Since I was injured at nine months old, I don’t remember the car accident that caused my spinal cord injury nor do I remember learning how to walk. I never gave my physical limitations much thought since that was all I knew.
I learned how to adapt to the situation. I would always figure out a way to accomplish the task, even if took me twice as long as someone else. If I dropped something, I’ve learned that I can take a broom (or occasionally my mother’s walking cane), and sweep the items into a crate. Then I can pick the crate up and get the objects that I dropped.
When visiting newly-injured patients who are injured as teenagers or young adults, I can’t imagine what it’s like to have the ability to walk and run one day, and then lose that ability the next day. Family members also have a hard time accepting the disability.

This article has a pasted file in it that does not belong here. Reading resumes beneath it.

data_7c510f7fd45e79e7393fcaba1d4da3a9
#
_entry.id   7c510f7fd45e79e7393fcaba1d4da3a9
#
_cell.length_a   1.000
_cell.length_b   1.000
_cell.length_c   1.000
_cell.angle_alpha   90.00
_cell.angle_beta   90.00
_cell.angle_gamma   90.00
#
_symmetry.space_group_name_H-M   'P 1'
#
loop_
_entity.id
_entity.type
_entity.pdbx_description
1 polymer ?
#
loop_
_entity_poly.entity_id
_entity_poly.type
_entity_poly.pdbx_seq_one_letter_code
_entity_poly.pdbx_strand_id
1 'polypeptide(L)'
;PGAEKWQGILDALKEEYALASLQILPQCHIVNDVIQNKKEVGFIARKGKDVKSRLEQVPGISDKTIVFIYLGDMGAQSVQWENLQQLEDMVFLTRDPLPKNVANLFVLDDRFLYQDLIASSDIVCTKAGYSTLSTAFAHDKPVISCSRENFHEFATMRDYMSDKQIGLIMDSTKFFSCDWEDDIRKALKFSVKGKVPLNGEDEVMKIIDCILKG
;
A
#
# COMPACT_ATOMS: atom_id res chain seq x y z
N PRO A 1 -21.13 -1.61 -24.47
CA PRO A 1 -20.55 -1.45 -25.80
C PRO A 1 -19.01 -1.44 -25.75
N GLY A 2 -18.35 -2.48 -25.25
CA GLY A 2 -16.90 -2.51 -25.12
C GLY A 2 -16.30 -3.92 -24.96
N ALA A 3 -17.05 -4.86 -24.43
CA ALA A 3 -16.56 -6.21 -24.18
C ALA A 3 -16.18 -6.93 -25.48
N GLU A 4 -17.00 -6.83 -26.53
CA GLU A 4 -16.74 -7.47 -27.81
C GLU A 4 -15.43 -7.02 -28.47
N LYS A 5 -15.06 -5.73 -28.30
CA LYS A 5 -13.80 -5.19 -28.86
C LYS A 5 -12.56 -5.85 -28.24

I share with the patient and family that there will be some days that are more difficult than others. Try to focus on the positive abilities. There is a lot that can be done from a wheelchair. You can attend school, have a job and participate in adapted wheelchair sports. I’ve enjoyed participating in the spinal cord injury support group to learn from others who are going through similar situations.
It’s rewarding to share my accomplishments with new patients, but I probably learn just as much from them. Every spinal cord injury is different and it’s amazing to see that we can come together to improve the quality of life for people with disabilities.
To learn more about new injury visits, go to http://www.scspinalcord.org/new-injury-visits.php.